Cowichan Garry Oak Preserve, BC (Photo by Tim Ennis/NCC)
Cowichan Garry Oak Preserve, BC (Photo by Tim Ennis/NCC)

Wood turtle


Curious wood turtle (Photo by Ryan M. Bolton)

Curious wood turtle (Photo by Ryan M. Bolton)

Popularity puts this reptile at risk

The wood turtle is listed as a species at risk both federally (threatened) and provincially (endangered). The wood turtle's range is restricted to wooded streams and rivers in northeastern North America. In Canada, it only occurs in Ontario, Quebec, Nova Scotia and New Brunswick.

This semi-aquatic turtle is long-lived (one 32-year-old specimen was recorded in the wild, and a 58-year-old in captivity). In Canada it can take 17 to 18 years before successful breeding can begin. This life history trait contributes to the turtle's at-risk status, since turtles may be collected or killed before reaching breeding age.

Habitat loss, as with many species, is another threat, and the wood turtle is also intolerant of water pollution. Current populations are small and increasingly isolated.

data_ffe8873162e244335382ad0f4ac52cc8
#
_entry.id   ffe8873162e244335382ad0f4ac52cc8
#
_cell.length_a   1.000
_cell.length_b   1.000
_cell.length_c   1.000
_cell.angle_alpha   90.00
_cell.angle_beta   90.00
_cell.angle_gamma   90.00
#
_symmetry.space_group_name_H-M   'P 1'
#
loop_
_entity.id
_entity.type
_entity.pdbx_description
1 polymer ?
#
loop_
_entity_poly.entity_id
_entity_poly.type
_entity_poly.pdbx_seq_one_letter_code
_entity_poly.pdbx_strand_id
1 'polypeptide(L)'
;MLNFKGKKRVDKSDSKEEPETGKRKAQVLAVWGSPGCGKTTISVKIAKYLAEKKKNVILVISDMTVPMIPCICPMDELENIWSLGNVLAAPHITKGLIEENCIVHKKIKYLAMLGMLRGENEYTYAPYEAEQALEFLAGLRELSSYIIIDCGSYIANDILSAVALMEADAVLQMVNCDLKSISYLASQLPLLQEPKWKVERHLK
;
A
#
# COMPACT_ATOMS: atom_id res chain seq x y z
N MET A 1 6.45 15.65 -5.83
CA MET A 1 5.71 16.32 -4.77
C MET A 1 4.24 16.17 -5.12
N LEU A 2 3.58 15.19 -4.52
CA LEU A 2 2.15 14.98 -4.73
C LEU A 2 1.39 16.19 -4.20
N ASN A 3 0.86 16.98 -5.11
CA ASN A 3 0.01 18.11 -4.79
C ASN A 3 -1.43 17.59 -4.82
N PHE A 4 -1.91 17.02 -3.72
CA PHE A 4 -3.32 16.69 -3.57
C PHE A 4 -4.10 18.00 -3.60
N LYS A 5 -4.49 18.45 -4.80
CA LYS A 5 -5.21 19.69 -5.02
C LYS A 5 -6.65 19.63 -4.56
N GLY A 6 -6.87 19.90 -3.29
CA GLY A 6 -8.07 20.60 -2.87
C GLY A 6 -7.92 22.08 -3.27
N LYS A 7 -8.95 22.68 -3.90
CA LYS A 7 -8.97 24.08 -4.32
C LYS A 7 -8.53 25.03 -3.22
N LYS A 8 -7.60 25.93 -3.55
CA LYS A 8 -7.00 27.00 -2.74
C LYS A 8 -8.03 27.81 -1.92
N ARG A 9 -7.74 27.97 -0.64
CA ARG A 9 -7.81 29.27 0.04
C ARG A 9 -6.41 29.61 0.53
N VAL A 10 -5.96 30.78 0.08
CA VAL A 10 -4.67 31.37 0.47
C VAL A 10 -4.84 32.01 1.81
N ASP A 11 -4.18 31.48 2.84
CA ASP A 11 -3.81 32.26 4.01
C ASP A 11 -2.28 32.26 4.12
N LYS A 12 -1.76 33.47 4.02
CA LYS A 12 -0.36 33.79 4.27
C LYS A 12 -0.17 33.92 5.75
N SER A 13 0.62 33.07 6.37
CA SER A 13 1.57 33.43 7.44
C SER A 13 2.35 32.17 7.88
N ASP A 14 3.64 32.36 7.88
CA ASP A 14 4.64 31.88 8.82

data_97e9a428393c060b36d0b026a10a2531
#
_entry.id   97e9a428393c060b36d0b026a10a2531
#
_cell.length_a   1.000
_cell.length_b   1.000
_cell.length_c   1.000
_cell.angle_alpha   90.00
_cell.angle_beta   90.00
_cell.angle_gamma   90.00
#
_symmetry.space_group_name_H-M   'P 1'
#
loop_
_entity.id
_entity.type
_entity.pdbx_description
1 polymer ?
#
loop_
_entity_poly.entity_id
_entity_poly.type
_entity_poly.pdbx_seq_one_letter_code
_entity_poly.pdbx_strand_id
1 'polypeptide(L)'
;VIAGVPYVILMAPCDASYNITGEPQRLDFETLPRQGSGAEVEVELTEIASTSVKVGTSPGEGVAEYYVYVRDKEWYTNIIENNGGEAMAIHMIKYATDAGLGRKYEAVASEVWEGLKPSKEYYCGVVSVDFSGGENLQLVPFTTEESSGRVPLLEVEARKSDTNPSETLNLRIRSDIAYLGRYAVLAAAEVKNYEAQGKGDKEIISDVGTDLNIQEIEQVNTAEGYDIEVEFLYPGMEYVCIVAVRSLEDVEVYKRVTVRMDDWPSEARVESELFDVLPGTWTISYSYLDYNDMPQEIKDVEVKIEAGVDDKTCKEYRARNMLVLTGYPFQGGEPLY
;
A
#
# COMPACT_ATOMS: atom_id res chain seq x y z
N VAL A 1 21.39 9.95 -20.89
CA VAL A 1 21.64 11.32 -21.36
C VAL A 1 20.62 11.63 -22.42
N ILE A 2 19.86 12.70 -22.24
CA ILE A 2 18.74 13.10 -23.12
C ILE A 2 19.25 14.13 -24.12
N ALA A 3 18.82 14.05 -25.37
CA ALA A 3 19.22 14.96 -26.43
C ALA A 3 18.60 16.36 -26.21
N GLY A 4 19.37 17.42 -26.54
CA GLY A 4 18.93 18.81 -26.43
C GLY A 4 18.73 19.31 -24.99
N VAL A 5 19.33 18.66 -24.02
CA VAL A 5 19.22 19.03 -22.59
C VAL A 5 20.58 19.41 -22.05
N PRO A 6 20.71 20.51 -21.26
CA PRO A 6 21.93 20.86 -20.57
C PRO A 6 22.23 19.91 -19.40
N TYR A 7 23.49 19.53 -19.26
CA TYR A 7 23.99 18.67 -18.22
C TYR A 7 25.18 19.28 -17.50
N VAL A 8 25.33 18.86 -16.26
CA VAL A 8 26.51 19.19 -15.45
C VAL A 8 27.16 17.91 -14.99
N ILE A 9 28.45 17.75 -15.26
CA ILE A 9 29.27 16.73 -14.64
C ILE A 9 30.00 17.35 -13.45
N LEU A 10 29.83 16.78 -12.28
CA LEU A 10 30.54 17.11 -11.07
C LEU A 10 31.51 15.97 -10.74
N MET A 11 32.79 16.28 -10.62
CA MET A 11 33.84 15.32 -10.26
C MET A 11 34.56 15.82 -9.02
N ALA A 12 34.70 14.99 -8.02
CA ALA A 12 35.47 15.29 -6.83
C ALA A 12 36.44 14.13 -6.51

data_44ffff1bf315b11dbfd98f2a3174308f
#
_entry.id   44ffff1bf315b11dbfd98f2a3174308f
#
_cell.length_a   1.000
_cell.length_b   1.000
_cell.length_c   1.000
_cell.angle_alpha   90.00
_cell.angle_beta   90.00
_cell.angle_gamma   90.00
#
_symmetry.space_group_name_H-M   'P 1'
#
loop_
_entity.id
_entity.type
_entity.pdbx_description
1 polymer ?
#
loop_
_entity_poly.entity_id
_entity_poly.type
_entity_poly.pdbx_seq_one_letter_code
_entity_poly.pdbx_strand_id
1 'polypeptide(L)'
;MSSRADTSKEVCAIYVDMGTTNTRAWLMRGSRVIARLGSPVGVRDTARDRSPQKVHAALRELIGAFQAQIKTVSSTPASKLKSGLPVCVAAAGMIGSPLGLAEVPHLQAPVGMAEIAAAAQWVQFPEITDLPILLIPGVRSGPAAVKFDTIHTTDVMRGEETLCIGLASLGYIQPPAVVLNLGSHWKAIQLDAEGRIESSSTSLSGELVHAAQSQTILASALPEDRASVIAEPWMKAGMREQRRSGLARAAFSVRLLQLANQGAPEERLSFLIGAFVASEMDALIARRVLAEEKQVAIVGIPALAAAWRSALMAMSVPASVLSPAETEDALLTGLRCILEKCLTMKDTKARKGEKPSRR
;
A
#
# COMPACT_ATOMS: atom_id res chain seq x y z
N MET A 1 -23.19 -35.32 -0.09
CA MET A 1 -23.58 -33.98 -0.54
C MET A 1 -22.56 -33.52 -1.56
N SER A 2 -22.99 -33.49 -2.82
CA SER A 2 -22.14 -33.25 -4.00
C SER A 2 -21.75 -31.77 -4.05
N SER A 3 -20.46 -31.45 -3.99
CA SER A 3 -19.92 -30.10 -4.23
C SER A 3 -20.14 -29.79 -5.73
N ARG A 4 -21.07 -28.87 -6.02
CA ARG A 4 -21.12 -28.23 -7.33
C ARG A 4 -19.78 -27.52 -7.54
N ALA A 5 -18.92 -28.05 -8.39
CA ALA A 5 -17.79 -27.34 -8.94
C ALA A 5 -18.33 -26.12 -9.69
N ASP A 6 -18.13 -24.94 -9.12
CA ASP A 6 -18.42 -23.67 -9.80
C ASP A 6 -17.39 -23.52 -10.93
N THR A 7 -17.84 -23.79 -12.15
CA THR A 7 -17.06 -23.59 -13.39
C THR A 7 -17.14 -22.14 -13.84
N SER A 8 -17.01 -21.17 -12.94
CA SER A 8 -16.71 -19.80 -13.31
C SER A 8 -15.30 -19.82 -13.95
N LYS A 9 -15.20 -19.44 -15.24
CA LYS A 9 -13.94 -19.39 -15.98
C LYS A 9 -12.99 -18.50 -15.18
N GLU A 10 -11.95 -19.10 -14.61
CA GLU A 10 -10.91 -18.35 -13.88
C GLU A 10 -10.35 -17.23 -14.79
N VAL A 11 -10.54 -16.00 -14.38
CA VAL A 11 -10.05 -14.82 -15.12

Retreating wood turtle (Photo by Bill Hubick)

Retreating wood turtle (Photo by Bill Hubick)

Wood turtle fact

 Wood turtles are known to stomp their feet on the ground, mimicking rainfall and drawing earthworms out for a meal.

Illegal pet trade impacts


Because the wood turtle isn't aggressive toward humans, and because of its intelligence, it is collected from the wild to be sold in the pet trade. The removal of wild animals from natural habitat has serious repercussions for populations, especially for at-risk species like the wood turtle.

What is NCC doing to help protect the wood turtle?


In Ontario, the Nature Conservancy of Canada (NCC) is protecting habitat for wood turtles and minimizing disturbances such as ATV use that could kill adults or destroy nests. There are also ongoing efforts to create suitable nest sites where wood turtles are known to occur. Because of the illegal pet trade, NCC does not communicate the location of wood turtle populations it is protecting or managing.

Want to help?

Education is a key component in protecting this species. As more people learn about the effects of the illegal pet trade on all wild species, demand for these animals will decrease. Never collect turtles or other animal species from the wild. If purchasing animals from a pet store, unless the vendor can certify that any animal/plant for sale was not collected from the wild then they should not be purchased.

Most importantly, your gift to NCC helps to support wood turtle conservation.

Read more about the turtles of Ontario.

Thank you for your interest in land conservation. Together we will achieve tangible results.